As the industry continues to suffer worldwide, it seems the challenges facing European airlines continue to increase. There is overcapacity and yields are down (partly because of that overcapacity). Currency issues, uncertainty over the European economies, weakness in China and throughout Europe as well as currency devaluations are creating a difficult situation.
Fuel prices hide many sins
Low fuel prices are a godsend for many European airlines. They help offset currency losses and dropping demand. But they're not enough. All low fuel prices do is delay the pain. European airlines continue to add caapcity in an effort to lower unit costs. But demand is falling, so the prospect of lower unit costs through more capacity is a fallacy.
Rationalization is needed
The reality which the European airline sector doesn't seem to want to acknowledge is the need for rationalization. Sure there have been mergers and acquisitions, but there has been little true rationalization. All the M&A has done is primarily create larger groupings of airlines. With demand falling and traffic shifting away from European hubs to Istanbul and the Gulf and back to point to point services as a result of efficency new aircraft, it is clear that Europe has too much network carrier capacity.
The reality is that at least the equivalent of one large network carrier should disappear from the market. This could mean a large scale contraction by each carrier or the wholesale failure of a single carrier. But realistically, neither of these will happen anytime soon.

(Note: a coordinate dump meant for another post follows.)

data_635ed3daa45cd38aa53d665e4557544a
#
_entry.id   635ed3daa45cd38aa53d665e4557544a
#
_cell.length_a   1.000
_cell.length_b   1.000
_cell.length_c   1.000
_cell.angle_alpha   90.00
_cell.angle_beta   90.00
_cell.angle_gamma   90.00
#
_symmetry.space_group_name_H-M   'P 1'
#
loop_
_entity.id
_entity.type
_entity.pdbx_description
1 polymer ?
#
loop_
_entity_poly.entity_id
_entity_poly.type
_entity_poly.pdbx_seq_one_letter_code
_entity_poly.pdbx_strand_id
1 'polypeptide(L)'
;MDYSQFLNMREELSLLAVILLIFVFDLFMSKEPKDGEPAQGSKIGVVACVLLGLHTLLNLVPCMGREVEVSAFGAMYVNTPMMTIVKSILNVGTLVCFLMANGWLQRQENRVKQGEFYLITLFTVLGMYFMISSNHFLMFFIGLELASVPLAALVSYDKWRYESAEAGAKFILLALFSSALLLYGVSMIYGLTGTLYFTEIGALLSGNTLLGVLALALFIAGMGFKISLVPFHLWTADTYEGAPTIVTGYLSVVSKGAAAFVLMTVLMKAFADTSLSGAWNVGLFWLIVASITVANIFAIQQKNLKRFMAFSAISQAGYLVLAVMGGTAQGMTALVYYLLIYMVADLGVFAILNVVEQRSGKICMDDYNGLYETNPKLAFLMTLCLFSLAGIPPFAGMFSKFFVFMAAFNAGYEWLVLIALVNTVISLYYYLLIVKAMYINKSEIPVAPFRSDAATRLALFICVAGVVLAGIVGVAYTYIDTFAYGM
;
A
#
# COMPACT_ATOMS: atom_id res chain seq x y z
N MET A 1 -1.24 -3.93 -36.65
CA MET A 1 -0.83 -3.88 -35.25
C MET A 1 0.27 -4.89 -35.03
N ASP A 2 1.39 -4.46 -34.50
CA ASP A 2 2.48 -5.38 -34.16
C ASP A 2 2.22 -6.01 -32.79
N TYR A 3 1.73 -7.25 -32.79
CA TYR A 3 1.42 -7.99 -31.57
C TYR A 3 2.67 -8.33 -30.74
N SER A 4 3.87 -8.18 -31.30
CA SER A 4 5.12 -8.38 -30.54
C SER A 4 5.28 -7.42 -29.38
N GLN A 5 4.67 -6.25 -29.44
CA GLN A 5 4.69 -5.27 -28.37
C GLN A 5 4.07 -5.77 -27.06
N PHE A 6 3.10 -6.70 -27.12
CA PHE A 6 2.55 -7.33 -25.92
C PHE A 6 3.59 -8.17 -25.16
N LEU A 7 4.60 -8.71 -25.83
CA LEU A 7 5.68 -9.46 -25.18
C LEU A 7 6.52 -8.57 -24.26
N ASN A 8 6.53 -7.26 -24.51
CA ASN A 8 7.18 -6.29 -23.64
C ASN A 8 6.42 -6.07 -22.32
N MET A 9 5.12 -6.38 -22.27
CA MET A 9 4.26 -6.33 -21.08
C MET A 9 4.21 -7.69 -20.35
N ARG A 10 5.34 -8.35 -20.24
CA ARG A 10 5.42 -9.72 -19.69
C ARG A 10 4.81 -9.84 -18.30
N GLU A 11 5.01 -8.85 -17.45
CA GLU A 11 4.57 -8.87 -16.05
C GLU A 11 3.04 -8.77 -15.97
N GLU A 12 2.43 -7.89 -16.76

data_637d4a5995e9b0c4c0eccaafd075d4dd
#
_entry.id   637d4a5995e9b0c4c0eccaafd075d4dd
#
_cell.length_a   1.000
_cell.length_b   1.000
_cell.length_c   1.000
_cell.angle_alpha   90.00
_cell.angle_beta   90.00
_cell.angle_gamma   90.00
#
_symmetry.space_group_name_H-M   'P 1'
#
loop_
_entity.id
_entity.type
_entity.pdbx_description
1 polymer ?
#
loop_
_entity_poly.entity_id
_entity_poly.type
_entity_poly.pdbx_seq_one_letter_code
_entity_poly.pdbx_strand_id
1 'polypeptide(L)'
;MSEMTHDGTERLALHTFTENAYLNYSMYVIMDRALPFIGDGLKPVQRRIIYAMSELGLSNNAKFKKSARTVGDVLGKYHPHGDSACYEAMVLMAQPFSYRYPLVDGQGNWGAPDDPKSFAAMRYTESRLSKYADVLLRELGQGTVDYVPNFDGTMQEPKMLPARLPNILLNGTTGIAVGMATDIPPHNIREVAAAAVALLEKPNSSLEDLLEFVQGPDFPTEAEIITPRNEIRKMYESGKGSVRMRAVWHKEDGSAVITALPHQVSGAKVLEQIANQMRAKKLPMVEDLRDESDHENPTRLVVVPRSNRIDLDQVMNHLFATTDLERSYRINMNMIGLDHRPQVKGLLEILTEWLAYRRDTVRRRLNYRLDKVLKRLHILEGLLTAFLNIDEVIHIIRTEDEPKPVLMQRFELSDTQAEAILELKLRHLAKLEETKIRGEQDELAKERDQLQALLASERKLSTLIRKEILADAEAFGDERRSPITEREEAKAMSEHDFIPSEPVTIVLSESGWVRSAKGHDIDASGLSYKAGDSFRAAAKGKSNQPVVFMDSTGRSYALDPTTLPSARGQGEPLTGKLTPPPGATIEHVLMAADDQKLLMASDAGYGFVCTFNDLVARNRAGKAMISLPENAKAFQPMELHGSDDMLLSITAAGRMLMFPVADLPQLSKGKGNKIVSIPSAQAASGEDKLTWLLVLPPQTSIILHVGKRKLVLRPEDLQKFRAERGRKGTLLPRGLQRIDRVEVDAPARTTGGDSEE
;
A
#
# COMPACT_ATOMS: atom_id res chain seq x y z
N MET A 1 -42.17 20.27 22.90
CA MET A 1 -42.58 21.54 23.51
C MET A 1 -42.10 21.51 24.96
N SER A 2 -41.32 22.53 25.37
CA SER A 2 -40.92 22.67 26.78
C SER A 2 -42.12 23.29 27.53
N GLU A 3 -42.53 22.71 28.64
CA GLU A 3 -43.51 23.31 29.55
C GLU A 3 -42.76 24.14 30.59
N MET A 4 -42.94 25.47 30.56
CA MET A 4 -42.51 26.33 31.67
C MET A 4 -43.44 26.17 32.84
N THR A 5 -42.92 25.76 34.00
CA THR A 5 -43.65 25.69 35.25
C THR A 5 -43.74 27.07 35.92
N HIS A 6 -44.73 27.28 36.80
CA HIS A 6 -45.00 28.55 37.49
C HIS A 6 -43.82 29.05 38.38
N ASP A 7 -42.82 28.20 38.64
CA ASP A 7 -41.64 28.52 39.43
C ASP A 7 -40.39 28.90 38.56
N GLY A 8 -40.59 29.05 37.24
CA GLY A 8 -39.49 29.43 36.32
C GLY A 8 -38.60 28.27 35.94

Smaller carriers will fall first
In the absence of rational behaviour, the large carriers continue to add capacity - although they announce a reduction in planned fleets, the actual fleets have grown and the average number of seats per aircraft has risen, thus increasing caapcity. This irrational capacity growth means that the larger carriers will be forced to stimulate demand for their services. As a mature market, the larger carriers have limited scope for stimulation. This leaves cannibalization.
Cannibalization from where? From each other through origin and destination revenue management gone out of control, as well as cannibalization from smaller carriers, particularly those from smaller home markets to the South and East of Europe.
One of the key elements of Europe is the scrutiny of state-aid by the European Commission. A necessity to ensure fair competition, the state-aid rules mean the market in Europe is theoretically more rational and there exists a mechansim to ensure such rationalization, as compared to other regions. There are a number of airlines under the close and watchful eye of the European Competition regulators. One of these, airBaltic, seems to be doing well and we expect will clear all the hurdles exiting its restructuring plan this fall on the path to a healthy recovery. In contrast, there are other Northern, Southern, Central and Eastern European airlines which are facing serious difficulty complying with their European Commission approved restructuring plans, which means they have accepted approved state-aid under the condition they will break even within a prescribed period of time, but they are unable to break-even without taking more state-aid, exceeding the amount approved by the European Commission. And there are others which are not under an EC restructuring plan, but which are in serious stress and on the verge of distress that they risk needing state-aid.
Aviado Partners predicts three to five airlines in Eastern Europe/CIS and Southern Europe, along with at least one airline in Northern Europe will likely be seriously distressed or force to shut down operations by the end of the year, if not by spring 2016 at the latest. This is not counting the stress that Russian carriers are under with likely at least one or two of them going bust over the coming 6 months if the oil sector and the Russian market do not recover.